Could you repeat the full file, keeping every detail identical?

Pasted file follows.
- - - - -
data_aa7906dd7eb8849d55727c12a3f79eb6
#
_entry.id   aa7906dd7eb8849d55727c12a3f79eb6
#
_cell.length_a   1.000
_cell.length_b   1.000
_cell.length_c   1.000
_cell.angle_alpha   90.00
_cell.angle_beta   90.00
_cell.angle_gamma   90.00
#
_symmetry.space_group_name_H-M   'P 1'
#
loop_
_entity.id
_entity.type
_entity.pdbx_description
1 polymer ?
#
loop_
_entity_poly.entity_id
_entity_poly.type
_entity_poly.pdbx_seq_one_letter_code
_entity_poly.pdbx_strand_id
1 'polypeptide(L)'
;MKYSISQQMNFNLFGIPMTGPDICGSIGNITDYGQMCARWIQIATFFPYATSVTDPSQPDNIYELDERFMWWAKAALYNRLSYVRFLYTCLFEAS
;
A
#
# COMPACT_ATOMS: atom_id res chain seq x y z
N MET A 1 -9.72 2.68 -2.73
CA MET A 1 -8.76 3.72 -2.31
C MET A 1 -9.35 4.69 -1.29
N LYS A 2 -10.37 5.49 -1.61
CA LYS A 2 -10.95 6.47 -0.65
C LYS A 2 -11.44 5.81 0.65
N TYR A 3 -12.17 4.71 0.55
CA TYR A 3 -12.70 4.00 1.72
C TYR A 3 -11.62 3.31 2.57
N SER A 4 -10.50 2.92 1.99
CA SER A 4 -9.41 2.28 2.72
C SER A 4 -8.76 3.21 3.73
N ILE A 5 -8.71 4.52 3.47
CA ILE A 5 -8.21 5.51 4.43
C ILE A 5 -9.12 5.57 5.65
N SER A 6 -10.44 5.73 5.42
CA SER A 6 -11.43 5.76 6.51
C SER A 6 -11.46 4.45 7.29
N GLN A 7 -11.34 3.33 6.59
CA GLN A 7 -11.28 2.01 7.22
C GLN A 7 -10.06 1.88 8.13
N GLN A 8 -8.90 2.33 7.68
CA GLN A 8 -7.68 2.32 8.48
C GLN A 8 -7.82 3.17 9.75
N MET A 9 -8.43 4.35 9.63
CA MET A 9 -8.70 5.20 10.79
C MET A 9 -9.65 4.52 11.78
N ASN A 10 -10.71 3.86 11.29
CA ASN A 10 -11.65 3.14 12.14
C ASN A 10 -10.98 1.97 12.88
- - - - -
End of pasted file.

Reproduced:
data_aa7906dd7eb8849d55727c12a3f79eb6
#
_entry.id   aa7906dd7eb8849d55727c12a3f79eb6
#
_cell.length_a   1.000
_cell.length_b   1.000
_cell.length_c   1.000
_cell.angle_alpha   90.00
_cell.angle_beta   90.00
_cell.angle_gamma   90.00
#
_symmetry.space_group_name_H-M   'P 1'
#
loop_
_entity.id
_entity.type
_entity.pdbx_description
1 polymer ?
#
loop_
_entity_poly.entity_id
_entity_poly.type
_entity_poly.pdbx_seq_one_letter_code
_entity_poly.pdbx_strand_id
1 'polypeptide(L)'
;MKYSISQQMNFNLFGIPMTGPDICGSIGNITDYGQMCARWIQIATFFPYATSVTDPSQPDNIYELDERFMWWAKAALYNRLSYVRFLYTCLFEAS
;
A
#
# COMPACT_ATOMS: atom_id res chain seq x y z
N MET A 1 -9.72 2.68 -2.73
CA MET A 1 -8.76 3.72 -2.31
C MET A 1 -9.35 4.69 -1.29
N LYS A 2 -10.37 5.49 -1.61
CA LYS A 2 -10.95 6.47 -0.65
C LYS A 2 -11.44 5.81 0.65
N TYR A 3 -12.17 4.71 0.55
CA TYR A 3 -12.70 4.00 1.72
C TYR A 3 -11.62 3.31 2.57
N SER A 4 -10.50 2.92 1.99
CA SER A 4 -9.41 2.28 2.72
C SER A 4 -8.76 3.21 3.73
N ILE A 5 -8.71 4.52 3.47
CA ILE A 5 -8.21 5.51 4.43
C ILE A 5 -9.12 5.57 5.65
N SER A 6 -10.44 5.73 5.42
CA SER A 6 -11.43 5.76 6.51
C SER A 6 -11.46 4.45 7.29
N GLN A 7 -11.34 3.33 6.59
CA GLN A 7 -11.28 2.01 7.22
C GLN A 7 -10.06 1.88 8.13
N GLN A 8 -8.90 2.33 7.68
CA GLN A 8 -7.68 2.32 8.48
C GLN A 8 -7.82 3.17 9.75
N MET A 9 -8.43 4.35 9.63
CA MET A 9 -8.70 5.20 10.79
C MET A 9 -9.65 4.52 11.78
N ASN A 10 -10.71 3.86 11.29
CA ASN A 10 -11.65 3.14 12.14
C ASN A 10 -10.98 1.97 12.88